Coleridge: Fears in Solitude

goltzius 2

Hendrick Goltzius, Hercules Killing Cacus, 1588

excerpted from Samuel Taylor Coleridge, Fears in Solitude (1798):

My God! it is a melancholy thing

For such a man, who would full fain preserve
His soul in calmness, yet perforce must feel
For all his human brethren-O my God,
It is indeed a melancholy thing,
And weighs upon the heart, that he must think
What uproar and what strife may now be stirring
This way or that way o’er these silent hills–
Invasion, and thunder and the shout,
And all the crash of onset; fear and rage;
And undermined conflict–even now,
Ev’n now, perchance, and in his native Isle,
Carnage and screams beneath this blessed sun!
We have offended, O my countrymen!
We have offended very grievously,
And have been tyrannous. From east to west
A groan of accusation pierces heaven!
The wretched plead against us, multitudes
Countless and vehement, the sons of God,
Our brethren! like a cloud that travels on,
Steam’d up from Cairo’s swamps of pestilence,
Ev’n so, my countrymen! have we gone forth
And borne to distant tribes slavery and pangs,
And, deadlier far, our vices, whose deep taint
With slow perdition murders the whole man,
His body and his soul! Meanwhile, at home,
We have been drinking with a riotous thirst
Pollutions from the brimming cup of wealth,
A selfish, lewd, effeminated race,
Contemptuous of all honourable rule,
Yet bartering freedom, and the poor man’s life,
For gold, as at a market! The sweet words
Of Christian promise, words that even yet
Might stem destruction, were they wisely preach’d,
Are mutter’d o’er by men, whose tones proclaim,
How flat and wearisome they feel their trade.
Rank scoffers some, but most too indolent.
To deem them falsehoods, or to know their truth.
O blasphemous! the book of life is made
A superstitious instrument, on which
We gabble o’er the oaths we mean to break;
For all must swear–all, and in every place,
College and wharf, council and justice-court;
All, all must swear, the briber and the brib’d,
Merchant and lawyer, senator and priest,
The rich, the poor, the old man and the young,
All, all make up the one scheme of perjury,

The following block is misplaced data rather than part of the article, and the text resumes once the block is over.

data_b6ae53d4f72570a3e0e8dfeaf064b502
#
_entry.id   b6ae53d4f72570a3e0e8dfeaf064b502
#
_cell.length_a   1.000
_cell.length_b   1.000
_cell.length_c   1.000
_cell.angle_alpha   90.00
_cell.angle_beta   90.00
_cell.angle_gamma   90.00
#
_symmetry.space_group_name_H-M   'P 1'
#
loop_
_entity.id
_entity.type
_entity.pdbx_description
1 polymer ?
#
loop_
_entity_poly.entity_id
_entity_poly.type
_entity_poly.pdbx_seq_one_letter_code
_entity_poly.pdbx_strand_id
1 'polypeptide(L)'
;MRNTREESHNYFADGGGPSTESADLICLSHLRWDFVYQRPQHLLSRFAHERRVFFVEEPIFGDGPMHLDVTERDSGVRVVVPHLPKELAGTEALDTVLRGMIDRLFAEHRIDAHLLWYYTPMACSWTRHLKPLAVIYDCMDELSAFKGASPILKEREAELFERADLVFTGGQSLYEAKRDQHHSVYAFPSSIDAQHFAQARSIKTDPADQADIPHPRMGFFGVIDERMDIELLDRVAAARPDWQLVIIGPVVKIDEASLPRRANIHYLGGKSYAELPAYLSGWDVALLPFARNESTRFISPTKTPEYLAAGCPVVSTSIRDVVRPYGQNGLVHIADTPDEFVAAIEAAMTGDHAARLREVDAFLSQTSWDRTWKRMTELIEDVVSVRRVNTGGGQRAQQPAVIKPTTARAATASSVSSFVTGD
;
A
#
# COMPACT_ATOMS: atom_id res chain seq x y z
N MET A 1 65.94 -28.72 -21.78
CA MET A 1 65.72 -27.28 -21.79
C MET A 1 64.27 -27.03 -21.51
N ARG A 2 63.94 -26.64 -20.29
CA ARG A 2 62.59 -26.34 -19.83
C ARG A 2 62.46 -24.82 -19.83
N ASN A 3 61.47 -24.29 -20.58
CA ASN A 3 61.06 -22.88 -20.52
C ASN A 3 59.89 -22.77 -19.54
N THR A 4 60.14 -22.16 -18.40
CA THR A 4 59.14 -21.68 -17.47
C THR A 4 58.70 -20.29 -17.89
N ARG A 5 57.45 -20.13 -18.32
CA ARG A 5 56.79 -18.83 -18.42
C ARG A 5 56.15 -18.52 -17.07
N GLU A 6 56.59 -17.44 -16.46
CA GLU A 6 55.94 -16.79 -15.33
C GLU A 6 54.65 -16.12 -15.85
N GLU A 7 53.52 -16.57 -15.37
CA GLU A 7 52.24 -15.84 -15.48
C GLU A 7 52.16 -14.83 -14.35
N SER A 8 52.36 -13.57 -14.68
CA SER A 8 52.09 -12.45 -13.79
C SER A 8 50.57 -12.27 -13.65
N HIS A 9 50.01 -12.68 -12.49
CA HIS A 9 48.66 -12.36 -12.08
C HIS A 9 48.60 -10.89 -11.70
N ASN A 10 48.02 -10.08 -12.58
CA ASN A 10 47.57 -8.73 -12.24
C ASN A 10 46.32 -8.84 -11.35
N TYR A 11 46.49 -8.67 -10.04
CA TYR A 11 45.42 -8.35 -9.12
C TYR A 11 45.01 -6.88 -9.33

That faith doth reel; the very name of God
Sounds like a juggler’s charm; and bold with joy,
Forth from his dark and lonely hiding-place,
(Portentous sight!) the owlet, Atheism,
Sailing on obscene wings athwart the noon,
Drops his blue-fringed lids, and holds them close,
And, hooting at the glorious sun in heaven,
Cries out, “Where is it?”
Thankless too for peace,
(Peace long preserv’d by fleets and perilous seas)
Secure from actual warfare, we have lov’d
To swell the war-whoop, passionate for war!
Alas! for ages ignorant of all
Its ghastlier workings (famine or blue plague,
Battle, or siege, or flight thro’ wintry snows)
We, this whole people, have been clamorous
For war and bloodshed, animating sports,
The which we pay for, as a thing to talk of,
Spectators and not combatants! no guess
Anticipative of a wrong unfelt,
No speculation on contingency,
However dim and vague too vague and dim
To yield a justifying cause: and forth
(Stuff’d out with big preamble, holy names,
And adjurations of the God in Heaven.)
We send our mandates for the certain death
Of thousands and ten thousands! Boys and girls
And women that would groan to see a child
Pull off an insect’s leg, all read of war,
The best amusement for our morning meal!
The poor wretch, who has learnt his only prayers
From curses, who knows scarcely words enough
To ask a blessing of his heavenly Father,
Becomes a fluent phraseman, absolute
And technical in victories and defeats,
And all our dainty terms for fratricide,
Terms which we trundle smoothly o’er our tongues
Like mere abstractions, empty sounds to which
We join no feeling and attach no form,
As if the soldier died without a wound;
As if the fibres of this godlike frame
Were gor’d without a pang: as if the wretch,
Who fell in battle, doing bloody deeds,
Pass’d off to heaven, translated and not kill’d;
As tho’ he had no wife to pine for him,
No God to judge him–! Therefore evil days
Are coming on us, O my countrymen!
And what if all-avenging Providence,
Strong and retributive, should make us know
The meaning of our words, force us to feel
The desolation and the agony
Of our fierce doings?–

About trueoutsider

I'm an artist.
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